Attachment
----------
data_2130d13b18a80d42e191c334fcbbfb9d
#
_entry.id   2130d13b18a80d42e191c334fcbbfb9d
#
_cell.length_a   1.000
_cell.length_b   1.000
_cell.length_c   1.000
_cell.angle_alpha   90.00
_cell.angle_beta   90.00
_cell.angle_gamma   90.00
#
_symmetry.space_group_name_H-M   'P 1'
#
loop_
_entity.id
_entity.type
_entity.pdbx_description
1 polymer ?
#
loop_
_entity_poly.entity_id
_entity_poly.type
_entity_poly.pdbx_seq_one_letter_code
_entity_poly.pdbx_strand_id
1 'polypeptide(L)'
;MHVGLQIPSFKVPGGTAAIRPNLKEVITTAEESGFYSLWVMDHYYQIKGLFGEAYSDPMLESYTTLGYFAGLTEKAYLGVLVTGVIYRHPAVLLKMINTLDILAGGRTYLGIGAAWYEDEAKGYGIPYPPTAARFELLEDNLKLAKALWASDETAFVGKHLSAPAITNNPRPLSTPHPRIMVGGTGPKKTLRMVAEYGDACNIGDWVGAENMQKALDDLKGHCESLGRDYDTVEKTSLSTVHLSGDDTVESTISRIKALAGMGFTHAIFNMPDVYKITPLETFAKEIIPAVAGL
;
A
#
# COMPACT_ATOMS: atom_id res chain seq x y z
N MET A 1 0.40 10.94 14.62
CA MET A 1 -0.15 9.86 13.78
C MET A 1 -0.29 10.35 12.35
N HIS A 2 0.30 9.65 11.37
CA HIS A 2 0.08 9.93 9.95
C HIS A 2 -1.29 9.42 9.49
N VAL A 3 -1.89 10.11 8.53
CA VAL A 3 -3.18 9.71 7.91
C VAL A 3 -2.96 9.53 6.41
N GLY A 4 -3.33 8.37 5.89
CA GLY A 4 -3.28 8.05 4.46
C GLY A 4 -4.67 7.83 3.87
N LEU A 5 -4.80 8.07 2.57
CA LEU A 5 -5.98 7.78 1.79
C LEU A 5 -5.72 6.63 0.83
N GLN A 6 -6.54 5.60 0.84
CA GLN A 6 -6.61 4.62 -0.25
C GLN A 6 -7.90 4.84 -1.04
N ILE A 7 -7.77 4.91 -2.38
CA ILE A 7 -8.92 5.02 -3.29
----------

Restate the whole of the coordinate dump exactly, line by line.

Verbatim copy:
data_2130d13b18a80d42e191c334fcbbfb9d
#
_entry.id   2130d13b18a80d42e191c334fcbbfb9d
#
_cell.length_a   1.000
_cell.length_b   1.000
_cell.length_c   1.000
_cell.angle_alpha   90.00
_cell.angle_beta   90.00
_cell.angle_gamma   90.00
#
_symmetry.space_group_name_H-M   'P 1'
#
loop_
_entity.id
_entity.type
_entity.pdbx_description
1 polymer ?
#
loop_
_entity_poly.entity_id
_entity_poly.type
_entity_poly.pdbx_seq_one_letter_code
_entity_poly.pdbx_strand_id
1 'polypeptide(L)'
;MHVGLQIPSFKVPGGTAAIRPNLKEVITTAEESGFYSLWVMDHYYQIKGLFGEAYSDPMLESYTTLGYFAGLTEKAYLGVLVTGVIYRHPAVLLKMINTLDILAGGRTYLGIGAAWYEDEAKGYGIPYPPTAARFELLEDNLKLAKALWASDETAFVGKHLSAPAITNNPRPLSTPHPRIMVGGTGPKKTLRMVAEYGDACNIGDWVGAENMQKALDDLKGHCESLGRDYDTVEKTSLSTVHLSGDDTVESTISRIKALAGMGFTHAIFNMPDVYKITPLETFAKEIIPAVAGL
;
A
#
# COMPACT_ATOMS: atom_id res chain seq x y z
N MET A 1 0.40 10.94 14.62
CA MET A 1 -0.15 9.86 13.78
C MET A 1 -0.29 10.35 12.35
N HIS A 2 0.30 9.65 11.37
CA HIS A 2 0.08 9.93 9.95
C HIS A 2 -1.29 9.42 9.49
N VAL A 3 -1.89 10.11 8.53
CA VAL A 3 -3.18 9.71 7.91
C VAL A 3 -2.96 9.53 6.41
N GLY A 4 -3.33 8.37 5.89
CA GLY A 4 -3.28 8.05 4.46
C GLY A 4 -4.67 7.83 3.87
N LEU A 5 -4.80 8.07 2.57
CA LEU A 5 -5.98 7.78 1.79
C LEU A 5 -5.72 6.63 0.83
N GLN A 6 -6.54 5.60 0.84
CA GLN A 6 -6.61 4.62 -0.25
C GLN A 6 -7.90 4.84 -1.04
N ILE A 7 -7.77 4.91 -2.38
CA ILE A 7 -8.92 5.02 -3.29